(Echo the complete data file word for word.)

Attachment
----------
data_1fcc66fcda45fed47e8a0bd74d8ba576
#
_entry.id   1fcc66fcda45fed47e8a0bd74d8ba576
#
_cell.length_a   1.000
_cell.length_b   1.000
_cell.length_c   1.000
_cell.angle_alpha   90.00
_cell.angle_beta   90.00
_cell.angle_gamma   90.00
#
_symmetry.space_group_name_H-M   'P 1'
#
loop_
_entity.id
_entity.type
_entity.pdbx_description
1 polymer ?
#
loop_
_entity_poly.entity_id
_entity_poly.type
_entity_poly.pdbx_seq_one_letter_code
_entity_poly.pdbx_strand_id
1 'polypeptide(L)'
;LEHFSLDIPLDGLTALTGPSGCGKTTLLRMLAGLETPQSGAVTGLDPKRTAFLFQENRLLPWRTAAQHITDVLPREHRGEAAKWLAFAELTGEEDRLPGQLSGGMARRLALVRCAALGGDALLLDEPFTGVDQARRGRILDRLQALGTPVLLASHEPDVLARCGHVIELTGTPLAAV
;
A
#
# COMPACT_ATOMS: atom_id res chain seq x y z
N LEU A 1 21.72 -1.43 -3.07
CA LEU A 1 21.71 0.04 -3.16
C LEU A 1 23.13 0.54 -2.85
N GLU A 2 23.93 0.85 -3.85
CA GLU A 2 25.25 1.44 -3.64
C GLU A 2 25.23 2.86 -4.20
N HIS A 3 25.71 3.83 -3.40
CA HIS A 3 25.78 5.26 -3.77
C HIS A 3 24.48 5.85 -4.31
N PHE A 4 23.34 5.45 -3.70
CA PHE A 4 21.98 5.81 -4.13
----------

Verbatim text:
data_1fcc66fcda45fed47e8a0bd74d8ba576
#
_entry.id   1fcc66fcda45fed47e8a0bd74d8ba576
#
_cell.length_a   1.000
_cell.length_b   1.000
_cell.length_c   1.000
_cell.angle_alpha   90.00
_cell.angle_beta   90.00
_cell.angle_gamma   90.00
#
_symmetry.space_group_name_H-M   'P 1'
#
loop_
_entity.id
_entity.type
_entity.pdbx_description
1 polymer ?
#
loop_
_entity_poly.entity_id
_entity_poly.type
_entity_poly.pdbx_seq_one_letter_code
_entity_poly.pdbx_strand_id
1 'polypeptide(L)'
;LEHFSLDIPLDGLTALTGPSGCGKTTLLRMLAGLETPQSGAVTGLDPKRTAFLFQENRLLPWRTAAQHITDVLPREHRGEAAKWLAFAELTGEEDRLPGQLSGGMARRLALVRCAALGGDALLLDEPFTGVDQARRGRILDRLQALGTPVLLASHEPDVLARCGHVIELTGTPLAAV
;
A
#
# COMPACT_ATOMS: atom_id res chain seq x y z
N LEU A 1 21.72 -1.43 -3.07
CA LEU A 1 21.71 0.04 -3.16
C LEU A 1 23.13 0.54 -2.85
N GLU A 2 23.93 0.85 -3.85
CA GLU A 2 25.25 1.44 -3.64
C GLU A 2 25.23 2.86 -4.20
N HIS A 3 25.71 3.83 -3.40
CA HIS A 3 25.78 5.26 -3.77
C HIS A 3 24.48 5.85 -4.31
N PHE A 4 23.34 5.45 -3.70
CA PHE A 4 21.98 5.81 -4.13